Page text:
The rue plant is the common name for the ruta genus, which consists of about 40 species, and is a member of the rutaceae family and rutoideae subfamily. These strange-smelling subshrubs are native to regions of Macaronesia, southwest Asia, and the Mediterranean. The stems of these plants are woody and prostrate; the foliage is a light green to bluish green in hue, either bipinnate or tripinnate, and slightly feathery in appearance; while the flowers are tiny, yellow, and made up of four or five small petals that form atop a cyme.
The rue plant has a long history as an exceedingly helpful piece of vegetation. Although rue is best noted as one of the oldest medicinal plants grown in England, it took quite some time for it to find such a wide distribution. Some of its earliest recorded uses date back to Ancient Rome, where it was initially planted around temples as a tribute to Mars. Later, the Romans introduced it to other parts of Europe, as it was discovered that the rue plant was responsible for curing more than eighty known ailments. In Greece, Hippocrates – the well known physician – noted that this plant was the main ingredient in mithridate, a potent antidote to a number of poisons. During the time of the Black Death, many thieves robbed the fallen bodies of plague victims, but seemed to get by without any damage done. It was later learned that the immunity that these thieves received came from a homemade potion called “Vinegar of the Four Thieves,” which contained garlic, mint, wormwood, rosemary, lavender, vinegar, sage and rue leaves. This story leads into a bit of plant mythology, which stated that when the basilisk – a vicious serpent of Greek folklore – would breathe upon a garden every plant die, save for the rue. Since these plants were impervious to the vile breath of the beast, animals that were bitten by it would consume the leaves of the rue plant to soak up its immunity. In modern times, rue plants are still used to treat a number of complaints such as tired eyes, skin wounds, and arthritis. They are also used within the culinary realm, and in modern day rituals.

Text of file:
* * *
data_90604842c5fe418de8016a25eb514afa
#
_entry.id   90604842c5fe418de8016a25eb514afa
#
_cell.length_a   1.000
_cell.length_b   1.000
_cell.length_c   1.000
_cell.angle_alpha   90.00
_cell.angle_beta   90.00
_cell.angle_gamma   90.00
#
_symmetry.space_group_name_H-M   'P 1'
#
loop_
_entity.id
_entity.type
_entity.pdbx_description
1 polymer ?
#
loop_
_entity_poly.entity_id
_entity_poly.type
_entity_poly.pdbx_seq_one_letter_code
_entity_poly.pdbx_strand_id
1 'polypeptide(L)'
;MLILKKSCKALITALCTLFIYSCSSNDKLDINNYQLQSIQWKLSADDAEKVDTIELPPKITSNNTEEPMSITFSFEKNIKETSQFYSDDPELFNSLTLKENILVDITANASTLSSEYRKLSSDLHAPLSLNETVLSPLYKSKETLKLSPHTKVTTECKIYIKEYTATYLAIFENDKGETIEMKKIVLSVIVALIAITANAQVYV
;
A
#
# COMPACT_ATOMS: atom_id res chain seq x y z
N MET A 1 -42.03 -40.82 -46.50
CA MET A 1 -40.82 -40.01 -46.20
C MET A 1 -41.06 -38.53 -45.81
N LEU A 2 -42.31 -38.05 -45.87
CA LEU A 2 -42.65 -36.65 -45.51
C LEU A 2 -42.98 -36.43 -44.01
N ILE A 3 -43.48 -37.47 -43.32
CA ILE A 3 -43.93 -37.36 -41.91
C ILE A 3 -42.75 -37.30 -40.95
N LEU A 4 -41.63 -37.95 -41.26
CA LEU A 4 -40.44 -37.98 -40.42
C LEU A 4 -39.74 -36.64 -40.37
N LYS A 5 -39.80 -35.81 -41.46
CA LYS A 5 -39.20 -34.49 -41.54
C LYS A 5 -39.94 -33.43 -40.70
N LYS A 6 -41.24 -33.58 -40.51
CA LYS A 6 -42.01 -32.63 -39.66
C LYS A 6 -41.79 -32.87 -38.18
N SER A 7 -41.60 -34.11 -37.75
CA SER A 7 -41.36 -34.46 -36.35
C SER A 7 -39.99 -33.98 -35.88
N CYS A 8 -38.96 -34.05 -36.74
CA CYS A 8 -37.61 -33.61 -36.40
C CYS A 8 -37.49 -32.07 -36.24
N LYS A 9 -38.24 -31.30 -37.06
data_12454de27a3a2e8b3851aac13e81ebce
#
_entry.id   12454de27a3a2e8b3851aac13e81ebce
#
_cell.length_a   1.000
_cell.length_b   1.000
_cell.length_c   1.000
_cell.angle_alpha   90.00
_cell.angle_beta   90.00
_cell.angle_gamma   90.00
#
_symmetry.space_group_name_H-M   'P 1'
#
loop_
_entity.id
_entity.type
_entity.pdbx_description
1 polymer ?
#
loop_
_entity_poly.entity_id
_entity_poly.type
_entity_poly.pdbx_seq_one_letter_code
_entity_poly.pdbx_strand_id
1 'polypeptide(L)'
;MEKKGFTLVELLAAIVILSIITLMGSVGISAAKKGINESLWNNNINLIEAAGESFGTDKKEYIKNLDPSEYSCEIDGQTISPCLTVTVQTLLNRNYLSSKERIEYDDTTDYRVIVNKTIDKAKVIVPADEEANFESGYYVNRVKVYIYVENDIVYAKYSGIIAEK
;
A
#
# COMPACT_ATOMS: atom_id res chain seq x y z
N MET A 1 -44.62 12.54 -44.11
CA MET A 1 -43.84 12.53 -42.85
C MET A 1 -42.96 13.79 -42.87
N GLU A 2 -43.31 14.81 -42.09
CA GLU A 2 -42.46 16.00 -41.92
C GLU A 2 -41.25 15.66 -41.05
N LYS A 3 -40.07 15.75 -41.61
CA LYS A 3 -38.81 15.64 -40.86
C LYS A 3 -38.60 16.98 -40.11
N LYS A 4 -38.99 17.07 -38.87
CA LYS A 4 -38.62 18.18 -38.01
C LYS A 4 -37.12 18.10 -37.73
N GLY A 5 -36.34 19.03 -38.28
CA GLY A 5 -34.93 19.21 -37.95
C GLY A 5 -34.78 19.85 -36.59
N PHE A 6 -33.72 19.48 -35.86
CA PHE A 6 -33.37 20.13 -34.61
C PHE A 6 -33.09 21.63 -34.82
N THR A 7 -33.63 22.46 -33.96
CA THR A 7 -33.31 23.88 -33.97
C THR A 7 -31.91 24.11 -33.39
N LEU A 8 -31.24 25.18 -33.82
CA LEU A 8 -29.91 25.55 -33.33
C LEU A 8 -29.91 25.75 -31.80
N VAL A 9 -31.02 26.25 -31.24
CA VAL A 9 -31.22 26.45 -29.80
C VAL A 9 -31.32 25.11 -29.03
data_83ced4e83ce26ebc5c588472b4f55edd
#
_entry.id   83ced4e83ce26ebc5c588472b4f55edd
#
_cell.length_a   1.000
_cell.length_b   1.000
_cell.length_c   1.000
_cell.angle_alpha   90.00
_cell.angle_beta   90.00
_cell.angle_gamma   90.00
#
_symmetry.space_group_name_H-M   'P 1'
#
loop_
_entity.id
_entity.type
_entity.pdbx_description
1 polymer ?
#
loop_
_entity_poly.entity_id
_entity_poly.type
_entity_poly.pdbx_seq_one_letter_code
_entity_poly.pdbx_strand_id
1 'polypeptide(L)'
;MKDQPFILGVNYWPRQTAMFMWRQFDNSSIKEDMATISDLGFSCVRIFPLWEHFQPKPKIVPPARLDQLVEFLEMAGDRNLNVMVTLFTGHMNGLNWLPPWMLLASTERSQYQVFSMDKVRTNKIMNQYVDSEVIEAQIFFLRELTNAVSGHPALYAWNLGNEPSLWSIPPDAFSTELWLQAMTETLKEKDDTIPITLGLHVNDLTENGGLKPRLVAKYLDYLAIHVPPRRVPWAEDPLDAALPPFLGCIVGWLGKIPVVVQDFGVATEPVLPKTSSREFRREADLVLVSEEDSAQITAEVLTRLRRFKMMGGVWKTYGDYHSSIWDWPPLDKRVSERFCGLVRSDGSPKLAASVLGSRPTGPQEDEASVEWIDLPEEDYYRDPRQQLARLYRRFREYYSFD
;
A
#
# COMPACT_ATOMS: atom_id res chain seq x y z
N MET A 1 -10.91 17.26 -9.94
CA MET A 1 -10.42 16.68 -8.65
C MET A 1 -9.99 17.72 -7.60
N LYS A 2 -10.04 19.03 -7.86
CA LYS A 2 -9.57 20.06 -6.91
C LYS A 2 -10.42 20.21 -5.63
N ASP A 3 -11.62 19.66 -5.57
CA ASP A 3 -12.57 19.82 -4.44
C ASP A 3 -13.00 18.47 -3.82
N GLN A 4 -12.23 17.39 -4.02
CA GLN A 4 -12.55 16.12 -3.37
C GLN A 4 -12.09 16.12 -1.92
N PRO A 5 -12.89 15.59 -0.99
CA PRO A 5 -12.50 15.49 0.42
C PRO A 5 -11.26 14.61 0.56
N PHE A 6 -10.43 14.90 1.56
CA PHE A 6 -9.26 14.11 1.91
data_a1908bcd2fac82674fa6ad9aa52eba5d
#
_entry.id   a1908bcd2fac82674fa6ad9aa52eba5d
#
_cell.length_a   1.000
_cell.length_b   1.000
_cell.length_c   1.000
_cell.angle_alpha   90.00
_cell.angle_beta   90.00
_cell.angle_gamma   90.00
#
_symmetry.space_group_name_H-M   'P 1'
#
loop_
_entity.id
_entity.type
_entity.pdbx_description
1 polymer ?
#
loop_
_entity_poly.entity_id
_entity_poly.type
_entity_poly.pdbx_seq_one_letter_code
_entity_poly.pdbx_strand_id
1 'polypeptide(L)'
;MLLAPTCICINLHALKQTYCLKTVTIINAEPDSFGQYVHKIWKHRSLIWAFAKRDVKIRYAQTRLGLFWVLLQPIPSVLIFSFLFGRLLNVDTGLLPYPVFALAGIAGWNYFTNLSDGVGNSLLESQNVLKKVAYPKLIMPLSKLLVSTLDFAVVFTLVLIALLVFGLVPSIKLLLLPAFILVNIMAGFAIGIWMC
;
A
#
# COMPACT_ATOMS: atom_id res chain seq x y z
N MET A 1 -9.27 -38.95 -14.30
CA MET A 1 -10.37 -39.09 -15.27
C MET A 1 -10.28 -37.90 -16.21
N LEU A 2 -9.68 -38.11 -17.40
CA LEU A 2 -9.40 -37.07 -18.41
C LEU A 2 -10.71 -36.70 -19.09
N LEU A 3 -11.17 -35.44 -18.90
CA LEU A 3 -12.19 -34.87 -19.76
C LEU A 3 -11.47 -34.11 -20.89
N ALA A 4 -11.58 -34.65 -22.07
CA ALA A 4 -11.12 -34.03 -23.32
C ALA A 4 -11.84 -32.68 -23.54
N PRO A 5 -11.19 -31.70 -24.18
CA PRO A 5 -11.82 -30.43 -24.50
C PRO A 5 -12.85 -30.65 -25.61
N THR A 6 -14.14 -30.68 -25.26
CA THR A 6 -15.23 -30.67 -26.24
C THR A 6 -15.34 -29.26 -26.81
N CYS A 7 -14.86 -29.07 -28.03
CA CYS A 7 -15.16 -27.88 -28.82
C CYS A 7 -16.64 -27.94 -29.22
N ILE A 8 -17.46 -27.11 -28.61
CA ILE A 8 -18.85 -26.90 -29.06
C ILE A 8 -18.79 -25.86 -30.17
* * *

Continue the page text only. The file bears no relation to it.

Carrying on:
Rue plants carry a good deal of meaningful symbolism that ranges from health and patience, to mental endurance and pure love. Because of its unusual scent, rue plants are rarely given as gifts; however, when they are given, it is usually in the form of a wreath or small bouquet.